Home > NewsRelease > Affordable Care Act 6 Years Later: Hospitals Risk Care for Older Adults by Preventing Admissions to Avoid Financial Penalties
Affordable Care Act 6 Years Later: Hospitals Risk Care for Older Adults by Preventing Admissions to Avoid Financial Penalties
Pamela D. Wilson -- Caregiving Expert, Advocate & Speaker Pamela D. Wilson -- Caregiving Expert, Advocate & Speaker
Lakewood/Denver , CO
Wednesday, October 10, 2018


CONTACT: Pamela D. Wilson

Lakewood, Colorado, October 10, 2018

Six years ago on October 2, 2012 the Centers for Medicare and Medicaid Services, through the Affordable Care Act Section 3025, began implementing policies to reduce hospital re-admissions by older adult Medicare beneficiaries.  What this means for older adults is that hospitals are financially penalized if there is a return to any hospital within 30 days of discharge for specific conditions. Surprise exists that that hospitals have found a way around the readmission penalties placing the healthcare of older adults at risk.

The specific conditions related to financial readmission penalties for hospitals by CMS include: knee and hip replacements, heart attacks, heart failure, coronary artery bypass surgery, pneumonia, and chronic lung disease. All diagnoses common to the over age 65 population.

It's no surprise that hospitals found a legitimate way to avoid being financially penalized by refusing to admit older adult Medicare beneficiaries for care. As a caregiving advocate and fiduciary, my experience is that hospital staff does not willingly offer information about care status whether admitted or on observation. There is a significant difference for the older adult. In my experience, the information is only offered if one knows to ask.

Hospital staff avoid the subject. As a care advocate—with fiduciary responsibility of guardian or medical power of attorney—a hospital placing one of my clients on observation resulted in opposition. I consistently advocated with hospital staff to request my client be admitted so that he or she could receive real medical care and follow up rehabilitation services if necessary.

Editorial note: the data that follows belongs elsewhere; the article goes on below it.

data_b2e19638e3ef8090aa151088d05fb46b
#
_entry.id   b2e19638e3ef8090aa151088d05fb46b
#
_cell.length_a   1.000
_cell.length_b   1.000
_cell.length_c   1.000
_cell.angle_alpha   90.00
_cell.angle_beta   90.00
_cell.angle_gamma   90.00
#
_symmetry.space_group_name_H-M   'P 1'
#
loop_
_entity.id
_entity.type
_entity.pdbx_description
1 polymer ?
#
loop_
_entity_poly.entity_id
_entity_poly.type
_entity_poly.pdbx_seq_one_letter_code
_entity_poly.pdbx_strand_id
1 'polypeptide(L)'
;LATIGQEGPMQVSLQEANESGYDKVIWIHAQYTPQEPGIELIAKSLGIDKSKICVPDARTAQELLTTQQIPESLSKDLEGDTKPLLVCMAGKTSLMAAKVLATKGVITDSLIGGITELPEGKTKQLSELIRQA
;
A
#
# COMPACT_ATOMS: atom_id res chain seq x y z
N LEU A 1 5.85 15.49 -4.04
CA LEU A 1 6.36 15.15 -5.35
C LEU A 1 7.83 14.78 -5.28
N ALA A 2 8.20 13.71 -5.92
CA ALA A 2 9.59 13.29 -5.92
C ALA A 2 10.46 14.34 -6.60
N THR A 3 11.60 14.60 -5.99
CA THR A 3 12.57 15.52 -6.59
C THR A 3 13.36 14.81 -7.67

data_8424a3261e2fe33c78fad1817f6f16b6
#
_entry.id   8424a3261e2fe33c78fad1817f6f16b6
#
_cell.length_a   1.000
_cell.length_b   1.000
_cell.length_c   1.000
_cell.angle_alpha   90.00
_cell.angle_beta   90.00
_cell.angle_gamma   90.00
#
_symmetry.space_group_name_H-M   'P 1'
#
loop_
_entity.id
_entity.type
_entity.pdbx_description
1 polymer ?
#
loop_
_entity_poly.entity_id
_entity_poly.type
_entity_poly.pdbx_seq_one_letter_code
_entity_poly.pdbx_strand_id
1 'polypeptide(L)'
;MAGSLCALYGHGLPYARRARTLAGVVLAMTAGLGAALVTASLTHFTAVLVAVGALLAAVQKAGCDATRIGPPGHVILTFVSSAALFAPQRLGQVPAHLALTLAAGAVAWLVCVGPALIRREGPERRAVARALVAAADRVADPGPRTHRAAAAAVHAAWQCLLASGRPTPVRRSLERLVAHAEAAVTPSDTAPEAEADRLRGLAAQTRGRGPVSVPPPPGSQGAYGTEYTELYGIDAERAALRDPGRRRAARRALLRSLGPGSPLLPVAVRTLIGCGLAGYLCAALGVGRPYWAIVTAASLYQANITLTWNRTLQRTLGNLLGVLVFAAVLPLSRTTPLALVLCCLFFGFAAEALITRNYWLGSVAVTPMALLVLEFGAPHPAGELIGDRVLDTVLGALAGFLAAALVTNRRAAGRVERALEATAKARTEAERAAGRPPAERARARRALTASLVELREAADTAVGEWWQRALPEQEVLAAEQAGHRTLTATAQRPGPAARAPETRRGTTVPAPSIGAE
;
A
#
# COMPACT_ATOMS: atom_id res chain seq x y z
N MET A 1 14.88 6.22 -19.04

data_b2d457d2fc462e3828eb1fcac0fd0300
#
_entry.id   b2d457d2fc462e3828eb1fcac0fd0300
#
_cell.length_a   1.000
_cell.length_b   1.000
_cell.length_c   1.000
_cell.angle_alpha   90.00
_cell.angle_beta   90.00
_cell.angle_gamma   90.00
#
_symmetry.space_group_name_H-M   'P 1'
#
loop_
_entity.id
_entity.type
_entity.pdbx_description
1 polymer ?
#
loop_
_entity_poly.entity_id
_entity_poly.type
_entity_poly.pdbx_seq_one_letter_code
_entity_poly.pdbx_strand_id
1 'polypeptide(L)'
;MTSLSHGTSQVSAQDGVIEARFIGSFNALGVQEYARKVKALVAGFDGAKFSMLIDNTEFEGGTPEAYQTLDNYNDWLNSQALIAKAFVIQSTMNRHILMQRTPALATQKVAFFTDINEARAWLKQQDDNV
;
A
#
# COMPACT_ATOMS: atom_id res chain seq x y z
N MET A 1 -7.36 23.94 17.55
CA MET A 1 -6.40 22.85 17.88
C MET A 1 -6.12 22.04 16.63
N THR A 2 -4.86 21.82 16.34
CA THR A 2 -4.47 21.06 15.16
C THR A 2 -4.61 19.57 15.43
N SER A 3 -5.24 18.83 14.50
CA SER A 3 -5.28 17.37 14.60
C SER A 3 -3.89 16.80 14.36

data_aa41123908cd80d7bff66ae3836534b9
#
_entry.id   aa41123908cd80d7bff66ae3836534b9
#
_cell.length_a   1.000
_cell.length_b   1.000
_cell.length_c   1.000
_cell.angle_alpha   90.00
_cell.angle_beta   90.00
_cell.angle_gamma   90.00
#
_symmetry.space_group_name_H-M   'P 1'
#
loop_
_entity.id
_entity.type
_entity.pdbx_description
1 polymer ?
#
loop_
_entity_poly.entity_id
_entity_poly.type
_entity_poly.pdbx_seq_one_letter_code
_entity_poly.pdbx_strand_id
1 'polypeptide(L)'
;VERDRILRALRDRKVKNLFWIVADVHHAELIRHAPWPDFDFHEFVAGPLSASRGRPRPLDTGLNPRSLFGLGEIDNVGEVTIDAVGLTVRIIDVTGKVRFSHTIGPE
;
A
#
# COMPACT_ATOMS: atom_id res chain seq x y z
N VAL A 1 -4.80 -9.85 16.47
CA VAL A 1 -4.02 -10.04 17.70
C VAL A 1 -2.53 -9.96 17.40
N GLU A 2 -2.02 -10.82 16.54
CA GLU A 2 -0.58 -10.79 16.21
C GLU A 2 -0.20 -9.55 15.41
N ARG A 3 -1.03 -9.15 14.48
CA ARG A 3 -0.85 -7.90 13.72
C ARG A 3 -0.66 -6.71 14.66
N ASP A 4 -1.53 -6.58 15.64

I won some battles and lost others. In some cases, angry hospital staff reported me to the police and adult protective services because I disagrreed with them. Older adults and family members lack the skills to advocate to this extent. Many fear retribution from care staff that may result in poor care so they say nothing. 

Hospital staff telling an older adult that he or she is place on observation status rather than being admitted means nothing. Without an explanation quantified in insurance dollars and the inability to receive follow up care, an older adult would not know to disagree.

As a result, the healthcare of the older adult is compromised. Observation status eliminates the potential for follow up care in a skilled nursing community for rehabilitation. Costs covered when admitted to the hospital may not be covered by an observation stay. The older adult is discharged home as quickly as possible or if held, is held on observation status and then returned home. 

Read the entire story here.

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Pamela D. Wilson, MS, BS/BA, CG, CSA, a National Certified Guardian and Certified Senior Advisor, is a caregiving tought leader, elder care expert, advocate, and speaker. Pamela offers family caregivers programming and support to navigate the challenges of providing, navigating, and planning for care. She guides professionals practicing in estate planning, elder and probate law, and financial planning to create plans to address unexpected concerns identified in her past role as a professional fiduciary. Healthcare professionals are supported by Pamela’s expertise to increase responsiveness and sensitivity to the extensive range of care challenges faced by care recipients and caregivers. Contact Pamela HERE



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